Ho ho ho, smrt bus drivers go on strike


An drew

Senior Member
May 27, 2005
3,920
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#2
Someone must explain to these Chinese drivers that Singapore is a strike-free country especially for critical public services. Also the NTUC is always there to champion the interests of workers and everything here is based on tripartite agreement. Striking is not in our vocabulary, only working more and more productivily is.
 

#4
Maybe the mainland drivers are missing their wives and girlfriends.

Such unrest is a sign of physical needs.

The transport authority may have to subsidize their adventures to Lorong 18. :)

A happy driver is a safe driver.
 

An drew

Senior Member
May 27, 2005
3,920
9
38
#6
The transport authority may have to subsidize their adventures to Lorong 18. :)
What should be the frequency of this servicing? Every 5,000 km?
 

#7
What should be the frequency of this servicing? Every 5,000 km?
By regular inspection from a regulatory board appointed by the public health practitioners of Lorong 18.

The acute cases would be when the bus drivers deviate from their normal bus routes and drive a busload of school children into Lorong 18. :)
 

Sep 17, 2008
3,656
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#9
Is not a strike, according to Garmen's state controlled media organisations ranked 135th in the Reporters Without Borders' Press Freedom Index they are just "refusing to go to work".

The Straits Times

Channel News Asia (CNA)
the chinese wan bao called it a strike i think:bsmilie: which some just can't help wonder which to listen to...
 

fotoudavid

Senior Member
Mar 11, 2005
2,157
3
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#10
maybe some papers cannot say strikes...
 

ricohflex

Senior Member
Feb 24, 2005
3,353
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sing
#12
Basically PRC bus drivers feel treated differently from Malaysian colleagues.

Foreigners from country X are unhappy with Foreigners from country Y; within Singapore.

TV news say solved and SMRT will give answer in 1 week's time.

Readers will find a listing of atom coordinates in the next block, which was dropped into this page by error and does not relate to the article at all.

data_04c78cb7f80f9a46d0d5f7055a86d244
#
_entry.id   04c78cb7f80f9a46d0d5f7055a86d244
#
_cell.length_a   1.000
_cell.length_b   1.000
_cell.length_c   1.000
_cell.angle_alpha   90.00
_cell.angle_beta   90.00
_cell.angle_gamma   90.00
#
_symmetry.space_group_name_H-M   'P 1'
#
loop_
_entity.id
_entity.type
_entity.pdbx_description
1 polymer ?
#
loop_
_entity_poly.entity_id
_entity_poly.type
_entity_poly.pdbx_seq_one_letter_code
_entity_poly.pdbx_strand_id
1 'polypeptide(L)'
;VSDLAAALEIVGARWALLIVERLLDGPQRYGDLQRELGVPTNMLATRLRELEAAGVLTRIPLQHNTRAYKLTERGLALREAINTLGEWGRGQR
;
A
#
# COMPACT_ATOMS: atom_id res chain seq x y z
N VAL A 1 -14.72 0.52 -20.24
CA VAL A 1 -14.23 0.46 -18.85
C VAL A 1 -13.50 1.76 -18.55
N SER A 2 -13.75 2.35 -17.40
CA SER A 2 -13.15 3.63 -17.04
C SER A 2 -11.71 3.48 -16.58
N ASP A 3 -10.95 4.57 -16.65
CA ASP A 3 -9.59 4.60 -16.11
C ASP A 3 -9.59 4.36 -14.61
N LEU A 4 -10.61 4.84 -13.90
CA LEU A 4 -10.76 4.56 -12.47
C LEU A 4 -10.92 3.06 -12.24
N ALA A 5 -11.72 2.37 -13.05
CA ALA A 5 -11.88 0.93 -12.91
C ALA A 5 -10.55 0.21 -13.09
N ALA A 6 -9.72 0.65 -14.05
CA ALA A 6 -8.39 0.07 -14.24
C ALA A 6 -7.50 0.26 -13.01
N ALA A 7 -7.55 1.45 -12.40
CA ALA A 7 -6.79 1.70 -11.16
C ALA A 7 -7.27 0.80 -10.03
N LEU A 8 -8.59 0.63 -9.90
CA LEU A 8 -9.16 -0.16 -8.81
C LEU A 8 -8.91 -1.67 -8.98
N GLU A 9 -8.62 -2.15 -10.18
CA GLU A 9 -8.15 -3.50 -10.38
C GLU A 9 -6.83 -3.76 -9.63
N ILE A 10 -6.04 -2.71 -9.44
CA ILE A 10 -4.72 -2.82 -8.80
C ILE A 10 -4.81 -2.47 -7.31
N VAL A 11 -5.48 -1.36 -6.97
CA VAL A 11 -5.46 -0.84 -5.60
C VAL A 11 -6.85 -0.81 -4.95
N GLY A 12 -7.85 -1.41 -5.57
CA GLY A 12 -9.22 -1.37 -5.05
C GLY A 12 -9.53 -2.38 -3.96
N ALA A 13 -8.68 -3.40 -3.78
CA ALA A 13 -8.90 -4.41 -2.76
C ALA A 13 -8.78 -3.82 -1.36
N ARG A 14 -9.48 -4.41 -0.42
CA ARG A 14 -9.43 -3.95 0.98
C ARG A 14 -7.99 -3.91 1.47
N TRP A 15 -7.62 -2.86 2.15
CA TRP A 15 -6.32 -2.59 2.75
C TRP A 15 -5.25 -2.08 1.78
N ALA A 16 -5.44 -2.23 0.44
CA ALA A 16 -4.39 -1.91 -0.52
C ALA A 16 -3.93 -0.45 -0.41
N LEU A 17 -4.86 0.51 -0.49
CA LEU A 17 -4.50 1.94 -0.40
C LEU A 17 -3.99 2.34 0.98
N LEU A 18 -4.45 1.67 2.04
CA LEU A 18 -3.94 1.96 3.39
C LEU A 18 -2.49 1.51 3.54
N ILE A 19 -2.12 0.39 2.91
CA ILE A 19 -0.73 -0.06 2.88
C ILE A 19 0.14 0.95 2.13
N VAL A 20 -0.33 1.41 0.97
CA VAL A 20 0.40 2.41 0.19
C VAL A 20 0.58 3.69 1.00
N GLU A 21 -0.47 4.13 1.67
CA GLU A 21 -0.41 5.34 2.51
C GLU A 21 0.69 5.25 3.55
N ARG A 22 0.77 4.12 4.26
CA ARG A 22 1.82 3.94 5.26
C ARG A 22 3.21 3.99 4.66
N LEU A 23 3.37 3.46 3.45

If the answer is not satisfactory 1 week later, will the PRC bus drivers sit on grass lawn in front of Parliament House?
Some PRC construction workers did that years ago.
 

ArchRival

New Member
Sep 17, 2006
559
4
0
#13
Is not a strike, according to Garmen's state controlled media organisations ranked 135th in the Reporters Without Borders' Press Freedom Index they are just "refusing to go to work".

The Straits Times

Channel News Asia (CNA)
Ho ho ho, i'm fine with calling it taking MC, or refusing to go to work, or whatever crap the 154th puts out. Because if we all avoid calling it a strike, we can pretend it's not a strike, and then the whole incident isn't real. Nobody then needs to deal with anything. Great way to resolve problems.

Anyway i screencaps a whole lot of online articles from msm calling it a strike.
 

ricohflex

Senior Member
Feb 24, 2005
3,353
8
38
sing
#16
The red van police unit was activated. So even if they do not want to use the word which seems taboo, the rest of the world knows what it is. Just call a spade, a spade. And deal with it accordingly. After all these are foreigners who do not care how their actions affect Singapore in the longer term because they would have left after a short while.
 

airforce1

Senior Member
Aug 18, 2003
2,350
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#18
someone want to make it low key news.
 

Sep 17, 2008
3,656
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#19
anyways its a new record. look at the graph. very little/close to no strikes in a long run. since no union approved/50% vote etc... cannot be called a strike... but hey! can always count the man hours lost :)

Strikes - Ministry of Manpower

 

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ArchRival

New Member
Sep 17, 2006
559
4
0
#20
anyways its a new record. look at the graph. very little/close to no strikes in a long run. since no union approved/50% vote etc... cannot be called a strike... but hey! can always count the man hours lost :)

Strikes - Ministry of Manpower

There was one in 86 sanctioned by the late Ong Teng Cheong.
 

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